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Four new Island municipalities subject to speculation tax

North Cowichan, Duncan, Ladysmith, and Lake Cowichan to introduce tax in January

By Jimmy Thomson
July 22, 2022
Latest News
News
Based on facts either observed and verified firsthand by the reporter, or reported and verified from knowledgeable sources.

Four new Island municipalities subject to speculation tax

North Cowichan, Duncan, Ladysmith, and Lake Cowichan to introduce tax in January

By Jimmy Thomson
Jul 22, 2022
Photo: James MacDonald / Capital Daily
Photo: James MacDonald / Capital Daily
Latest News
News
Based on facts either observed and verified firsthand by the reporter, or reported and verified from knowledgeable sources.

Four new Island municipalities subject to speculation tax

North Cowichan, Duncan, Ladysmith, and Lake Cowichan to introduce tax in January

By Jimmy Thomson
July 22, 2022
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Four new Island municipalities subject to speculation tax
Photo: James MacDonald / Capital Daily

North Cowichan mayor Al Siebring is “a conservative guy,” he says. “I don’t think taxes solve anything.” But even Siebring has found an exception he can get behind: the speculation and vacancy tax, which was expanded this week to include his municipality—along with Ladysmith, Duncan, and Lake Cowichan.

The tax applies to vacant homes, and is levied at half a percent of the property’s assessed value (or 2% for foreign owners). It has been in place in Victoria and Nanaimo, as well as much of the Lower Mainland and Kelowna, since 2018.

In that time, Siebring has seen faster growth of house prices in North Cowichan than in Victoria or Nanaimo, amounting to 37% between 2021 and 2022. A single-family home there now costs $668,000, which is about what a comparable house cost in Victoria as recently as 2017. The result of that price growth has been people leaving the community, while others are “living in RVs,” he said. “We need rentals.”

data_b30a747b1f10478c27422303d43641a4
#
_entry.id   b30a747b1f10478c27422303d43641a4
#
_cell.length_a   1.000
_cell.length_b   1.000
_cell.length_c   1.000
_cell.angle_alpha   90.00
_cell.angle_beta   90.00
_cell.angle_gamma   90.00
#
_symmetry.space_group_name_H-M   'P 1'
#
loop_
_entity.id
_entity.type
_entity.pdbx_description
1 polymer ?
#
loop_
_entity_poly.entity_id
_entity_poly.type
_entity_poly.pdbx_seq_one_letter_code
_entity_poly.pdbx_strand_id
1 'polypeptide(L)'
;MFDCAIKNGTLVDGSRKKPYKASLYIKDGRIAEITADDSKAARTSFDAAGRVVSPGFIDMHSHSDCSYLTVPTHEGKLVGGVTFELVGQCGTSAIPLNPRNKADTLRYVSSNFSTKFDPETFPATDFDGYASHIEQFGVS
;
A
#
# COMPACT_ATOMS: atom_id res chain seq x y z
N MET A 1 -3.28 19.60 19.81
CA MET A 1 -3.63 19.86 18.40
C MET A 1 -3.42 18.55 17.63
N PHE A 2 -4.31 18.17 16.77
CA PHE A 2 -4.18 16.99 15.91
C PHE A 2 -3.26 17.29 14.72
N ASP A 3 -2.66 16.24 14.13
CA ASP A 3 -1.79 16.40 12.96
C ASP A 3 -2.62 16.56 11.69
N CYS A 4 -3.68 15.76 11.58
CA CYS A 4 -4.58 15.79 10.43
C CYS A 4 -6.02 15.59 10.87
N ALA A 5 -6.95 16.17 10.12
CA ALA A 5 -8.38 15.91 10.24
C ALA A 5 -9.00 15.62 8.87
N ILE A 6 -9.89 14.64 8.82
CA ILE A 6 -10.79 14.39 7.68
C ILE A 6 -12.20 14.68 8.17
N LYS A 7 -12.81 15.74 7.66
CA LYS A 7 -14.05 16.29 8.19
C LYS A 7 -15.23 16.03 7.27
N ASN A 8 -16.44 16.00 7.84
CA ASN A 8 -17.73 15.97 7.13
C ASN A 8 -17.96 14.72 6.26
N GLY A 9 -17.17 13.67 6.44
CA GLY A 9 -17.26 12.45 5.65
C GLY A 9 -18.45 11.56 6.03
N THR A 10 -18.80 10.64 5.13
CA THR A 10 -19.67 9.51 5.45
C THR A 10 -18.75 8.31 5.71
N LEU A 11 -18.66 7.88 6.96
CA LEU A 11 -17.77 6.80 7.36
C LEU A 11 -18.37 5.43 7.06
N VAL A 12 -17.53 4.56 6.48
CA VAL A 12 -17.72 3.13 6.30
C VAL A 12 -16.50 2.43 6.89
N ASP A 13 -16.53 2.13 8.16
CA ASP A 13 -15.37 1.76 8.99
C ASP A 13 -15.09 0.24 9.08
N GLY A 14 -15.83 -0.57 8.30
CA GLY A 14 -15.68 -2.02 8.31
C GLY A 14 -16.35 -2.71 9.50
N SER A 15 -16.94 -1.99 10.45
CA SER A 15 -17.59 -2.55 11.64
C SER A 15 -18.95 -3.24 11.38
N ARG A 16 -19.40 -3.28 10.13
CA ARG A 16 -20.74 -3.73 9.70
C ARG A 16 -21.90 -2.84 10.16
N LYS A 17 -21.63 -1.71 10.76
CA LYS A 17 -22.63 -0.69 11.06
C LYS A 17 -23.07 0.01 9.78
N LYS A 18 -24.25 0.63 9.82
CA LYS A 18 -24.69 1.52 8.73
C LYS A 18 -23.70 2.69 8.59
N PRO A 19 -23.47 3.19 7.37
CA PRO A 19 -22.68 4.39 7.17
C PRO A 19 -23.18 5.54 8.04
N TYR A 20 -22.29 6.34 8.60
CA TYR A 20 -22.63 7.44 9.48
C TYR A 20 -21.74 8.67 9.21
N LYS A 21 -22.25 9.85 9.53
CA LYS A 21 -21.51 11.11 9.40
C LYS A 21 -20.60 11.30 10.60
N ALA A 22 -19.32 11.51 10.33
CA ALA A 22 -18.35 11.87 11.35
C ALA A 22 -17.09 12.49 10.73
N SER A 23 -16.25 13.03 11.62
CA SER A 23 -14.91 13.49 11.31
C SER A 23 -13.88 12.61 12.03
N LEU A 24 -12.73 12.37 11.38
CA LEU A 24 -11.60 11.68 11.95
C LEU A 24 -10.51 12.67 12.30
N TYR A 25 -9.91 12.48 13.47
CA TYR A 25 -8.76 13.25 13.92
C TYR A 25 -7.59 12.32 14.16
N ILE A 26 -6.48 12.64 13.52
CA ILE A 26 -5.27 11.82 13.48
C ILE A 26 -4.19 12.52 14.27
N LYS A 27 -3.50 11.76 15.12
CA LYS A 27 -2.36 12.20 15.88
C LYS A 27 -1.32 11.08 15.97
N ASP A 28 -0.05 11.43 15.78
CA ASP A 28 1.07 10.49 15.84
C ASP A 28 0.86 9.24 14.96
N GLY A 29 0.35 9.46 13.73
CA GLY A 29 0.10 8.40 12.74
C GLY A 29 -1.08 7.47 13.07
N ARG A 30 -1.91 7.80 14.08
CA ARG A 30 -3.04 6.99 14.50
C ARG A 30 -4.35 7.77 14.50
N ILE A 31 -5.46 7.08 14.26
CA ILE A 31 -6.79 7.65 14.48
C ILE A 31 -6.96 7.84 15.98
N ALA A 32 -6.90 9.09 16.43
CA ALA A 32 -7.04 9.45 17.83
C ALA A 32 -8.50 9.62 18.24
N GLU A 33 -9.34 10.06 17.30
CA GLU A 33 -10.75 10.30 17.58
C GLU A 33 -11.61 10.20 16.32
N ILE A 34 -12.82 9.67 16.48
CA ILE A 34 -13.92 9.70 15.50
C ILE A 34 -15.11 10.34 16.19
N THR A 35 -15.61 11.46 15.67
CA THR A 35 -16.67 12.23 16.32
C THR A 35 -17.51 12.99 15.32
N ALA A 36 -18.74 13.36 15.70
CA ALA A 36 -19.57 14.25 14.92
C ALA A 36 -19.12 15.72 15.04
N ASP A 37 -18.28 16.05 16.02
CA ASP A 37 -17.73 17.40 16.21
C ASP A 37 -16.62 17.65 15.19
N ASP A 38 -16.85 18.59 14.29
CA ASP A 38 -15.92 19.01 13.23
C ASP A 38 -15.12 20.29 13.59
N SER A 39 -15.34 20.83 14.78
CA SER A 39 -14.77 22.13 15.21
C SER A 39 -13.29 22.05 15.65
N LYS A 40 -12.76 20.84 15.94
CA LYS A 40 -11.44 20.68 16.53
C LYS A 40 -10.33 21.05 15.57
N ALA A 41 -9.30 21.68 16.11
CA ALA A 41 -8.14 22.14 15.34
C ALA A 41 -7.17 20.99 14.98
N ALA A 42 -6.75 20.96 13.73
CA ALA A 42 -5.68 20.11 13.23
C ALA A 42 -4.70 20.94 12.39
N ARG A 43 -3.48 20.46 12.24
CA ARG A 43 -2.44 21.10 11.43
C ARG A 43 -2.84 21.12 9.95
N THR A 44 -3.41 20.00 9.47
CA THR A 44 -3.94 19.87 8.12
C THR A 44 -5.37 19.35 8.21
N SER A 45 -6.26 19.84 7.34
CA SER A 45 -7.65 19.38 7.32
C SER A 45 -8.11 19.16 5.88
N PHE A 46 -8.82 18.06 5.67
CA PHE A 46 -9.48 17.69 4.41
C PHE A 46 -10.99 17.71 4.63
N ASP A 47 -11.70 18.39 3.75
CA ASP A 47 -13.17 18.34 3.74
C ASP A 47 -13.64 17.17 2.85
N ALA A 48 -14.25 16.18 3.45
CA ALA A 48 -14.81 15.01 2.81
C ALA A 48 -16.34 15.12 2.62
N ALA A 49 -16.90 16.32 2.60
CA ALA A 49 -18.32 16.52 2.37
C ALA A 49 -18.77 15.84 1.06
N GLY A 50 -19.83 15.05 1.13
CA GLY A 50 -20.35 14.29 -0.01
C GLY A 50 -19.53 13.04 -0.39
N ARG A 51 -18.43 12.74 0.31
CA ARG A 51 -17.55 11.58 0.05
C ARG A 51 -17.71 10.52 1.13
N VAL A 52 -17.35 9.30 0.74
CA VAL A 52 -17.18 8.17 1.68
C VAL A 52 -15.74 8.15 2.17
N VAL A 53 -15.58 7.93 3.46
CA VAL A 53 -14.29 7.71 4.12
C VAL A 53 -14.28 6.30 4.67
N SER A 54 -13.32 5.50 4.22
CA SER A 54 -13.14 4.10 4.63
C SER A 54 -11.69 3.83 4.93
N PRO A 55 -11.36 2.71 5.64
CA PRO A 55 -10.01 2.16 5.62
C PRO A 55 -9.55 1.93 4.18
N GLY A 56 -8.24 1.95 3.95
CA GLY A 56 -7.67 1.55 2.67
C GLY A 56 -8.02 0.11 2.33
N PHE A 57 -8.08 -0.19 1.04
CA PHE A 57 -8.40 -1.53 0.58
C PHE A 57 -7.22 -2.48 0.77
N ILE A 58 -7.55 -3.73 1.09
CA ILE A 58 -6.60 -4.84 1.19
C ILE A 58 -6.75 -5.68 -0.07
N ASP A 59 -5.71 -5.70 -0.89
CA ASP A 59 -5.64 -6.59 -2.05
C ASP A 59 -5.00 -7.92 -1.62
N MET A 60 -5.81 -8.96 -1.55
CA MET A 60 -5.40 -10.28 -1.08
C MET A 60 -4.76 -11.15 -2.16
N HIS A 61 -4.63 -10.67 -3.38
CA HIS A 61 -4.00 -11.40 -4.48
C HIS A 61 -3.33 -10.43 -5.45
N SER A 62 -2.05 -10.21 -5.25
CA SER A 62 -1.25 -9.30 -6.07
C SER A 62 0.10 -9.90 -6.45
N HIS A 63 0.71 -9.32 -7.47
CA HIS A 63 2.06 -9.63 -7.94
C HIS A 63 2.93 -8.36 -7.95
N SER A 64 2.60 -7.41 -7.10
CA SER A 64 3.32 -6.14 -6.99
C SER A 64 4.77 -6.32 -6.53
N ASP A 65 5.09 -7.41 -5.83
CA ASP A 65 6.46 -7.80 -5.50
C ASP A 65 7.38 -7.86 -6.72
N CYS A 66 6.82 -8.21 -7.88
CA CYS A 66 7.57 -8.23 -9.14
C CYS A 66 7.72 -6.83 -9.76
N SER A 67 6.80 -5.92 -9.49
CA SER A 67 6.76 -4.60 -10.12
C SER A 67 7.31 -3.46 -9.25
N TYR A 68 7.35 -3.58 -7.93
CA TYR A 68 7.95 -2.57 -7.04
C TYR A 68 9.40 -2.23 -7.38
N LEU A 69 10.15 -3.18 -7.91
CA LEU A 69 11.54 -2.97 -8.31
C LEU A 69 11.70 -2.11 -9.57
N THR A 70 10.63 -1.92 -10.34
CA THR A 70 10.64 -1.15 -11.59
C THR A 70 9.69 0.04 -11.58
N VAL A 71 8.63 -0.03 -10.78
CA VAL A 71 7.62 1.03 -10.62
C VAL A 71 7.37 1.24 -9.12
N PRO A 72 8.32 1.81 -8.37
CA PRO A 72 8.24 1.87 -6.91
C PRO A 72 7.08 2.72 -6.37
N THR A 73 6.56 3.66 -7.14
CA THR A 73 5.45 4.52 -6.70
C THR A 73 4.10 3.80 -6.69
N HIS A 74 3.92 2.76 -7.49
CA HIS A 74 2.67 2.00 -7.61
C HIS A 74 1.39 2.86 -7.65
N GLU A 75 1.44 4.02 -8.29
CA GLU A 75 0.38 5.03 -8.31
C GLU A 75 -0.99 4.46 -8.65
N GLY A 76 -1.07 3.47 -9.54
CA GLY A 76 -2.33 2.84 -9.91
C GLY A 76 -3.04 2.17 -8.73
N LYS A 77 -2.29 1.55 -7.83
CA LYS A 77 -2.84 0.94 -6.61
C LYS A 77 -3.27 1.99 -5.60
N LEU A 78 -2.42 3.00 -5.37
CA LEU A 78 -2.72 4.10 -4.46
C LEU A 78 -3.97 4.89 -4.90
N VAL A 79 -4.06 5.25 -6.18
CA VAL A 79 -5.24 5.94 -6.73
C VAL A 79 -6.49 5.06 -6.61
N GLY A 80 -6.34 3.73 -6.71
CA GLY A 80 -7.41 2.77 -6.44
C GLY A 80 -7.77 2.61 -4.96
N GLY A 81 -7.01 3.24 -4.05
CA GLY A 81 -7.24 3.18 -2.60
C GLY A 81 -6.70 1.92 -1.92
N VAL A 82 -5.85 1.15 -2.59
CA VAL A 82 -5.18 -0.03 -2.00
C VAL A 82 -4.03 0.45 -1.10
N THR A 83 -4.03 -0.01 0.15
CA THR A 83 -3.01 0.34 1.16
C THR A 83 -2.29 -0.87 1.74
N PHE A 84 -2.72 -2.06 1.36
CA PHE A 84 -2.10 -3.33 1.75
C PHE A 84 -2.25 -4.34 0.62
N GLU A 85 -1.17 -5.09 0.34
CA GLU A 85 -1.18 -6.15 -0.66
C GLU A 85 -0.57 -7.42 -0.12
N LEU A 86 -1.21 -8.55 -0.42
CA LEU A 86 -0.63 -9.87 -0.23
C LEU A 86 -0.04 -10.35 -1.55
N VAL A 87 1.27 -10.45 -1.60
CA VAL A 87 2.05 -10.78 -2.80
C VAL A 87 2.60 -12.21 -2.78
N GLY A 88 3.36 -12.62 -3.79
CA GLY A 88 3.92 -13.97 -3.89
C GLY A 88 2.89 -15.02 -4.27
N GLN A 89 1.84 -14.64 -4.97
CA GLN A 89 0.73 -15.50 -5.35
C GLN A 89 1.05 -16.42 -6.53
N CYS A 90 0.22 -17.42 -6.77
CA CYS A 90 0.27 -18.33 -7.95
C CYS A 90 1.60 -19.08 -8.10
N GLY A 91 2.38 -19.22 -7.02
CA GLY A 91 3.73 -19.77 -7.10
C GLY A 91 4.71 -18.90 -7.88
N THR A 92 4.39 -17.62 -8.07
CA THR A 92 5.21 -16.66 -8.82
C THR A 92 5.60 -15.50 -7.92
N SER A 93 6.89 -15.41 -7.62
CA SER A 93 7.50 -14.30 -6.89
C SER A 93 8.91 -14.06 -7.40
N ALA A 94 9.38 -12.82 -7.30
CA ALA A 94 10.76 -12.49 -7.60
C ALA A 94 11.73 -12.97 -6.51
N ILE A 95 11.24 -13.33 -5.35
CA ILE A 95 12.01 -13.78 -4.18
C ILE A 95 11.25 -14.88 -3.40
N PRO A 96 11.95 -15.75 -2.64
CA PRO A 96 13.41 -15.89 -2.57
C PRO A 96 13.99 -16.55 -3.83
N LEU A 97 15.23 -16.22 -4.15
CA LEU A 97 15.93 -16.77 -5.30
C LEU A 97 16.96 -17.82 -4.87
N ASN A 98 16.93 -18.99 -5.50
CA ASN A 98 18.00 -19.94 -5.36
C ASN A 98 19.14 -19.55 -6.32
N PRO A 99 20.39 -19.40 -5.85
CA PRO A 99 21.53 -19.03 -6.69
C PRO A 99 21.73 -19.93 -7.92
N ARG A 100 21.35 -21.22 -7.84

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Part of the purpose of the tax is to incentivize owners to rent out homes that would otherwise sit empty.

Siebring blames the tax—not having it, specifically—for some of the price increases he’s seeing in his community. Nanaimo is just 40 minutes away, and Victoria is an hour and a half away. He says people “who wanted nice lakefront houses” have been driving that extra distance to escape the tax.

He’s not alone in that assessment; a June review the province conducted looking at the tax found “regional drift” was a risk, especially for communities that might reasonably act as a bedroom community for a nearby city that has the tax—communities like North Cowichan.

“If you’re going to impose it in Nanaimo and Victoria, we need it too,” Siebring said. 

He told Finance Minister Selina Robinson as much in a recent letter, and he says she called him before making the news public to confirm his support. In the announcement of the tax expansion on Wednesday, Robinson pointed to that local support for the move.

"People in these communities have been vocal … about the intense housing pressures that they are facing, including speculation and near zero vacancy rates,” the minister said. “This expansion will help prevent speculation from moving from one community to another in a region." 

The expansion takes effect in January.

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Jimmy Thomson
Managing Editor

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